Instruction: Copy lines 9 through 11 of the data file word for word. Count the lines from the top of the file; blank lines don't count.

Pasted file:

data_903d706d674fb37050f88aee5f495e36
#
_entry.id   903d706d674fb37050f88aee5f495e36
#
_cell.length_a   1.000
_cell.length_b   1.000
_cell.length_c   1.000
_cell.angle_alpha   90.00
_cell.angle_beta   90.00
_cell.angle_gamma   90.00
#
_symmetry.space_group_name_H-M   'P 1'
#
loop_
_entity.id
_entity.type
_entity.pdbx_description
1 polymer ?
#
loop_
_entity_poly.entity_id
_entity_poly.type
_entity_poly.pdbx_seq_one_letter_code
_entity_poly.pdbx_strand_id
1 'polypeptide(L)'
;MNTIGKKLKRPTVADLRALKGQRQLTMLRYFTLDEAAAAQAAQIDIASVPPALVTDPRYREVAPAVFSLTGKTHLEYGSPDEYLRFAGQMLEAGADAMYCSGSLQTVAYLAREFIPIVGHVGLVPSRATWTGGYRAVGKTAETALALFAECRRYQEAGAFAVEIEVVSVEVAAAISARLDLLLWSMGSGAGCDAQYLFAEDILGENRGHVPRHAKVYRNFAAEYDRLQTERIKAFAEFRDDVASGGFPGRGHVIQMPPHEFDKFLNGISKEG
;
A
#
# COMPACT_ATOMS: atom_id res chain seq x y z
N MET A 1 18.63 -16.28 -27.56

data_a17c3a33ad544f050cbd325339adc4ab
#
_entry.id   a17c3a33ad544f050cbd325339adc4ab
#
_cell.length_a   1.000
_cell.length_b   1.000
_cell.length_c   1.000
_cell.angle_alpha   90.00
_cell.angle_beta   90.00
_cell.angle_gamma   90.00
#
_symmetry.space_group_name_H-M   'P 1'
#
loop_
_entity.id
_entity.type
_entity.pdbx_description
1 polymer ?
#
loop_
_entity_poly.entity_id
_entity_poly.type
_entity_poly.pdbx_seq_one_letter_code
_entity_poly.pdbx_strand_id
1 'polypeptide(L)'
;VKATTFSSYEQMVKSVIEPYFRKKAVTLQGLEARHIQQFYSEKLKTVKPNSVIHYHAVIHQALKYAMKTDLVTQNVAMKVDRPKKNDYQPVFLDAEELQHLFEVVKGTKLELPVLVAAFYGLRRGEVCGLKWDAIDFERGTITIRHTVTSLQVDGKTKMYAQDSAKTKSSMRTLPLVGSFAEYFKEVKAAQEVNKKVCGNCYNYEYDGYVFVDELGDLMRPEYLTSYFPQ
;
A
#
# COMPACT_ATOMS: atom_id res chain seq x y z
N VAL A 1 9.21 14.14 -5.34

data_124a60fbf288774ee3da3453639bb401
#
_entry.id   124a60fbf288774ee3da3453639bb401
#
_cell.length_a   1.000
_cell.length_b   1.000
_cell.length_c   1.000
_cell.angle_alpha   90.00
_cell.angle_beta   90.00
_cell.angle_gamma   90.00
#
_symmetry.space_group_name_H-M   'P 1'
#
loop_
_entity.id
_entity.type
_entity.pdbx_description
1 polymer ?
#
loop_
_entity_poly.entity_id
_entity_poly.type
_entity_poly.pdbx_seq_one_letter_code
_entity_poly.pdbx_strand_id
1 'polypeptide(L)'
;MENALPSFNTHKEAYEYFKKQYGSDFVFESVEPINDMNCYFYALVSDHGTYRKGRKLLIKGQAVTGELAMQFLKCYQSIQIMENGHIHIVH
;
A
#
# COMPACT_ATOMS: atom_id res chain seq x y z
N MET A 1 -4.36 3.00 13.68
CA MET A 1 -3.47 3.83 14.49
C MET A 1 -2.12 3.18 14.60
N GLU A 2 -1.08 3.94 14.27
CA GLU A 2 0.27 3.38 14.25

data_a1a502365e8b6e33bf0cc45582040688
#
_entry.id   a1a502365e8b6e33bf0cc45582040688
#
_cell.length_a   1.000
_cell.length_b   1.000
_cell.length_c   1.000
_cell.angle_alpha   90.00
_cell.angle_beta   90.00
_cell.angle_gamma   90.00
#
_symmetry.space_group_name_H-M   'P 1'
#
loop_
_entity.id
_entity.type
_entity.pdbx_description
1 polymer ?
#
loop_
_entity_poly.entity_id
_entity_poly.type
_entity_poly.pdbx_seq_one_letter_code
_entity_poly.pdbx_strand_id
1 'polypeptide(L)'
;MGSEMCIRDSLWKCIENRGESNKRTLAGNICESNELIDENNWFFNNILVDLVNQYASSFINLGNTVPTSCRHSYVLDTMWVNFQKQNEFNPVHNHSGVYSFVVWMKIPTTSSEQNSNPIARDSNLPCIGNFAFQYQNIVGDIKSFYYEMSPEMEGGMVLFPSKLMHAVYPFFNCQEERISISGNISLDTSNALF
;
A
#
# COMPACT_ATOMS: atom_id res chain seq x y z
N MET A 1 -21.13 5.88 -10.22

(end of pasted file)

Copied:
_cell.angle_beta   90.00
_cell.angle_gamma   90.00
#